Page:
Wednesday, February 10, 2016

Are we living in the digital Truman Show?

As I was walking to the station yesterday, I couldn't help but take a moment to really notice the clouds over Figges Marsh. The were so beautiful yet didn't look real. Maybe it's that they looked hyper-real? My photo does them little justice, but it occurred to me that the sky looked like a painted backdrop from The Truman Show - as if we're in a dome and that it's been painted with clouds and sky and that if I walked to the edge, I would be able to break through to the other side by ripping through the canvas.

It got me thinking, 'What if we were already in a digital version of The Truman Show ourselves?' After all, our devices know more about us and our habits than we do ourselves. The algorithms dictate what adverts and content we get shown on Facebook, Google Now et al. Cars that can park themselves are already here and driverless ones are not far away from being available to general consumers. It seems to me that there are lots of organisations, large and small, governmental and corprorate, who can and do spy on us and are mining data about us continuously and making decisions about us and on our behalf without us having any insight or control over what those decisions are. Who are the directors and puppet-masters? What control (or not) do they have on our lives, the decisions we make, or that are made for us and how that impacts on our daily lives?

This was really useful thinking to prepare me for last night's 'What are we going to do about Artificial Intelligence?' Open Space that I ran with Lloyd Davis at WeWork Southbank. We had a great turnout of people from different disciplines and backgrounds coming together to talk about some of their concerns about Artificial Intelligence.

One of the conversations I participated in was around the responsibility of business leaders in this area. It was really interesting to discuss how complicated these systems are and how they're built in building block style using APIs from a variety of companies and sources. The data travels through different company servers before getting to its destination or deriving its analysis. How do you even notice if something isn't working? And if you do spot it, how can you fix it?

A case in point being online advertising. There is much research to show that online advertising reinforces gender stereotyping in recruitment. Women are less likely to see a senior level job ad than men. From this recent article in Fast Company, "the researchers found that male users were shown high-paying job ads about 1,800 times, compared to female users who saw those ads about 300 times". Whose responsibility is it to either play the algorithms to level the online playing field? And how do you even spot when and how it's happening?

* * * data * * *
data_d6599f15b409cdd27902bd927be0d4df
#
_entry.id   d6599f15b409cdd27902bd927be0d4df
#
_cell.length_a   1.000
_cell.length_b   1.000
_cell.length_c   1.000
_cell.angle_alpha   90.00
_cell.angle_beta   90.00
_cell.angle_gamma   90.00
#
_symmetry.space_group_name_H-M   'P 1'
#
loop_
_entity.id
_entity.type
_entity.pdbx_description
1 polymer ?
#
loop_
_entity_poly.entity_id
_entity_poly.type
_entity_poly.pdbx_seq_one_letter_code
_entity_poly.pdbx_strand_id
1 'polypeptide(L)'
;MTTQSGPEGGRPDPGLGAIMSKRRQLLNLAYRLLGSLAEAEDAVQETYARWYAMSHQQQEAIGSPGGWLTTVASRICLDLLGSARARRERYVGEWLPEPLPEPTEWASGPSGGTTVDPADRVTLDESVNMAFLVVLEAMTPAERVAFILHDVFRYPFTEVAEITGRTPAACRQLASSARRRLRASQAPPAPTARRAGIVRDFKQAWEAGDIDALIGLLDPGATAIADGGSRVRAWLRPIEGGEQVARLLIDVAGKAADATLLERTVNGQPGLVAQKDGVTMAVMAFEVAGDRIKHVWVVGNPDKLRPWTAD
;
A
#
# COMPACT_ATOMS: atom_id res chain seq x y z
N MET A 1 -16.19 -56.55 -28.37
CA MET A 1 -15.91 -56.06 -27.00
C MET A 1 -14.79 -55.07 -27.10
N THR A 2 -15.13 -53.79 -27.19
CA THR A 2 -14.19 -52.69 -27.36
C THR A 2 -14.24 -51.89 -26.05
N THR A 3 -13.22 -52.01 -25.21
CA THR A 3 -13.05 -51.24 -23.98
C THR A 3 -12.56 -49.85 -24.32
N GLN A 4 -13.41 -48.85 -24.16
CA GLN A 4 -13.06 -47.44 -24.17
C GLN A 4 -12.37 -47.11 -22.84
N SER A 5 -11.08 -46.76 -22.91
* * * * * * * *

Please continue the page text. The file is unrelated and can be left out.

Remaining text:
And how about if you keep getting served content and advertising that's geared towards your social status? Does that mean poor people keep seeing ads about payday loans, improving their credit score and playing bingo? And what if that then reinforces the poverty of ambition that individual may already have? Is it anyone's responsibility to do anything about it?

We also talked about a CEO not necessarily having the time or skill set to understand the minutiae of the digital products and services they're offering to customers or using to serve customers. Many AI driven systems, such as analytics and decision making platforms, are slipping in through third parties as SAAS (Software As A Service). The sales people make great claims about their capability. But how do you really know how they work or even how well they work? And if it's your own system that you're building, the chances are you're using third party APIs which you have little or no control over anyway. And what if those companies whose building blocks you've used got bought? And what if their terms of business changed and you weren't aware of it? How many online 'Terms of Service' have you ticked just to get to the next page.

One of the conclusions we came to is that c-level executives do have a moral and ethical responsibility in this area. They (we) need to be talking about it more and sharing experience and ideas with their peers and colleagues and improving their knowledge on the topic. After all, they're the ones who could be sued if something went horribly wrong. They're the ones who are making the big decisions This area is moving very fast indeed and is affecting our daily lives already and is only going to get bigger and probably create as many problems as it solves. One of the conversations I missed was around politics. Now that gets interesting when you're looking at machine based decision making rather than our less-than-tech-savvy politicians.

As part of that, Lloyd and I are keen to run more of these conversations and sessions in London and other towns and cities in the UK and abroad if there's the interest. If you're interested in hosting and sponsoring us to do just that, please get in touch.

In the meantime, do join the session next week where we'll be having conversations about 'What do we do about the Internet of Things?' And if you're coming to Barcelona later this month for mobile shenanigans, let's have a chat at Swedish Beers.

I just liked a new telecoms related page on Facebook. It served up this choice of other suggested pages.

I'm not sure why the algorithms have suggested David Cameron as an option? Could this be a campaign to influence my political choices or is this based on that most other people who liked the page also liked David Cameron? Or is it just a random glitch?

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